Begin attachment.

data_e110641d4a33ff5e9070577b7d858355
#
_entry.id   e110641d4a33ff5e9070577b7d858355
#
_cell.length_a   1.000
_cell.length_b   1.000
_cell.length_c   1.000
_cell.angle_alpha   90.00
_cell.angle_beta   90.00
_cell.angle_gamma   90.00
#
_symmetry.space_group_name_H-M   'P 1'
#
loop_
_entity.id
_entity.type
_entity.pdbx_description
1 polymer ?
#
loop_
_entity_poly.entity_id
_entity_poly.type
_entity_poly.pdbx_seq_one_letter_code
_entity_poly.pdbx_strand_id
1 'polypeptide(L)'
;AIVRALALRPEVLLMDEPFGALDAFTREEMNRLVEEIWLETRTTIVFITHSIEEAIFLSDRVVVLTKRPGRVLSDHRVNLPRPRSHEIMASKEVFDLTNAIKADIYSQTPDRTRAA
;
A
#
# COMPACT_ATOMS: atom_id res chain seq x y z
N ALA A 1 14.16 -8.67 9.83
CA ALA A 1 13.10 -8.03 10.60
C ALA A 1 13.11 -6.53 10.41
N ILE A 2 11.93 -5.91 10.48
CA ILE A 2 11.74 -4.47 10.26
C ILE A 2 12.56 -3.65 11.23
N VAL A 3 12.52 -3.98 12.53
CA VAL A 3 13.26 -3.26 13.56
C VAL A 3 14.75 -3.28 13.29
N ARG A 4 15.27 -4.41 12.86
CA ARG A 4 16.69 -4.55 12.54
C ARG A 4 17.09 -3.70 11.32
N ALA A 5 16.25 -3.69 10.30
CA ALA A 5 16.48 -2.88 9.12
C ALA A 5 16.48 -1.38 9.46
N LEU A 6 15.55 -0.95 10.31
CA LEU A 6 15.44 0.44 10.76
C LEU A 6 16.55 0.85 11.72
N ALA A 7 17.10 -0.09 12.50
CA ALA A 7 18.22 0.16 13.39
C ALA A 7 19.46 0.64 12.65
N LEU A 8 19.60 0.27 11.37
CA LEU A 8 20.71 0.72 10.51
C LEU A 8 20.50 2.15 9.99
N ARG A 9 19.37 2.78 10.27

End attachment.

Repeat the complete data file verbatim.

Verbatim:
data_e110641d4a33ff5e9070577b7d858355
#
_entry.id   e110641d4a33ff5e9070577b7d858355
#
_cell.length_a   1.000
_cell.length_b   1.000
_cell.length_c   1.000
_cell.angle_alpha   90.00
_cell.angle_beta   90.00
_cell.angle_gamma   90.00
#
_symmetry.space_group_name_H-M   'P 1'
#
loop_
_entity.id
_entity.type
_entity.pdbx_description
1 polymer ?
#
loop_
_entity_poly.entity_id
_entity_poly.type
_entity_poly.pdbx_seq_one_letter_code
_entity_poly.pdbx_strand_id
1 'polypeptide(L)'
;AIVRALALRPEVLLMDEPFGALDAFTREEMNRLVEEIWLETRTTIVFITHSIEEAIFLSDRVVVLTKRPGRVLSDHRVNLPRPRSHEIMASKEVFDLTNAIKADIYSQTPDRTRAA
;
A
#
# COMPACT_ATOMS: atom_id res chain seq x y z
N ALA A 1 14.16 -8.67 9.83
CA ALA A 1 13.10 -8.03 10.60
C ALA A 1 13.11 -6.53 10.41
N ILE A 2 11.93 -5.91 10.48
CA ILE A 2 11.74 -4.47 10.26
C ILE A 2 12.56 -3.65 11.23
N VAL A 3 12.52 -3.98 12.53
CA VAL A 3 13.26 -3.26 13.56
C VAL A 3 14.75 -3.28 13.29
N ARG A 4 15.27 -4.41 12.86
CA ARG A 4 16.69 -4.55 12.54
C ARG A 4 17.09 -3.70 11.32
N ALA A 5 16.25 -3.69 10.30
CA ALA A 5 16.48 -2.88 9.12
C ALA A 5 16.48 -1.38 9.46
N LEU A 6 15.55 -0.95 10.31
CA LEU A 6 15.44 0.44 10.76
C LEU A 6 16.55 0.85 11.72
N ALA A 7 17.10 -0.09 12.50
CA ALA A 7 18.22 0.16 13.39
C ALA A 7 19.46 0.64 12.65
N LEU A 8 19.60 0.27 11.37
CA LEU A 8 20.71 0.72 10.51
C LEU A 8 20.50 2.15 9.99
N ARG A 9 19.37 2.78 10.27